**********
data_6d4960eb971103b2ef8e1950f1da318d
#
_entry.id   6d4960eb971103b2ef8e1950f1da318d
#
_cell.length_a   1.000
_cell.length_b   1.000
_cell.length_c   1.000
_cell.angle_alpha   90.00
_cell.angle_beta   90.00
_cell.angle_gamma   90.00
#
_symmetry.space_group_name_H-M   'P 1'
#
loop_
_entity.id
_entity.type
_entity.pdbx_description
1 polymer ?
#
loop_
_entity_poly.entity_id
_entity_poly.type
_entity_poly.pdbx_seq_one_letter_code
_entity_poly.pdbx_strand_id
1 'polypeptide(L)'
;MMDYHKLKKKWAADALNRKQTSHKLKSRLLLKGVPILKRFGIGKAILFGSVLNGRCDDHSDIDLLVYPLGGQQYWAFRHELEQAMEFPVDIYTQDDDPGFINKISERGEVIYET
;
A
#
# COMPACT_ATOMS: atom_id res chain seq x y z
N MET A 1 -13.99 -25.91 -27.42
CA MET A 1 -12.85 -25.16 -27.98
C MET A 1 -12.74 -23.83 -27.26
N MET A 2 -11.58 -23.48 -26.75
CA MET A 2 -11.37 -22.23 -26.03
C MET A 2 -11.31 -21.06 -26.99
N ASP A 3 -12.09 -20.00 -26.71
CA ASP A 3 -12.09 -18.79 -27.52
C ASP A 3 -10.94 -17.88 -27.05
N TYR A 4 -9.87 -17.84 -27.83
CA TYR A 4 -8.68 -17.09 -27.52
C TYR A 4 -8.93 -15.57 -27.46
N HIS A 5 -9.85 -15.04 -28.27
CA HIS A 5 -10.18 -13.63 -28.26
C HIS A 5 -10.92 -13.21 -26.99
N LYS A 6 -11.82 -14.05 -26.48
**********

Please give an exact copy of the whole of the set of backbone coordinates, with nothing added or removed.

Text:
data_6d4960eb971103b2ef8e1950f1da318d
#
_entry.id   6d4960eb971103b2ef8e1950f1da318d
#
_cell.length_a   1.000
_cell.length_b   1.000
_cell.length_c   1.000
_cell.angle_alpha   90.00
_cell.angle_beta   90.00
_cell.angle_gamma   90.00
#
_symmetry.space_group_name_H-M   'P 1'
#
loop_
_entity.id
_entity.type
_entity.pdbx_description
1 polymer ?
#
loop_
_entity_poly.entity_id
_entity_poly.type
_entity_poly.pdbx_seq_one_letter_code
_entity_poly.pdbx_strand_id
1 'polypeptide(L)'
;MMDYHKLKKKWAADALNRKQTSHKLKSRLLLKGVPILKRFGIGKAILFGSVLNGRCDDHSDIDLLVYPLGGQQYWAFRHELEQAMEFPVDIYTQDDDPGFINKISERGEVIYET
;
A
#
# COMPACT_ATOMS: atom_id res chain seq x y z
N MET A 1 -13.99 -25.91 -27.42
CA MET A 1 -12.85 -25.16 -27.98
C MET A 1 -12.74 -23.83 -27.26
N MET A 2 -11.58 -23.48 -26.75
CA MET A 2 -11.37 -22.23 -26.03
C MET A 2 -11.31 -21.06 -26.99
N ASP A 3 -12.09 -20.00 -26.71
CA ASP A 3 -12.09 -18.79 -27.52
C ASP A 3 -10.94 -17.88 -27.05
N TYR A 4 -9.87 -17.84 -27.83
CA TYR A 4 -8.68 -17.09 -27.52
C TYR A 4 -8.93 -15.57 -27.46
N HIS A 5 -9.85 -15.04 -28.27
CA HIS A 5 -10.18 -13.63 -28.26
C HIS A 5 -10.92 -13.21 -26.99
N LYS A 6 -11.82 -14.05 -26.48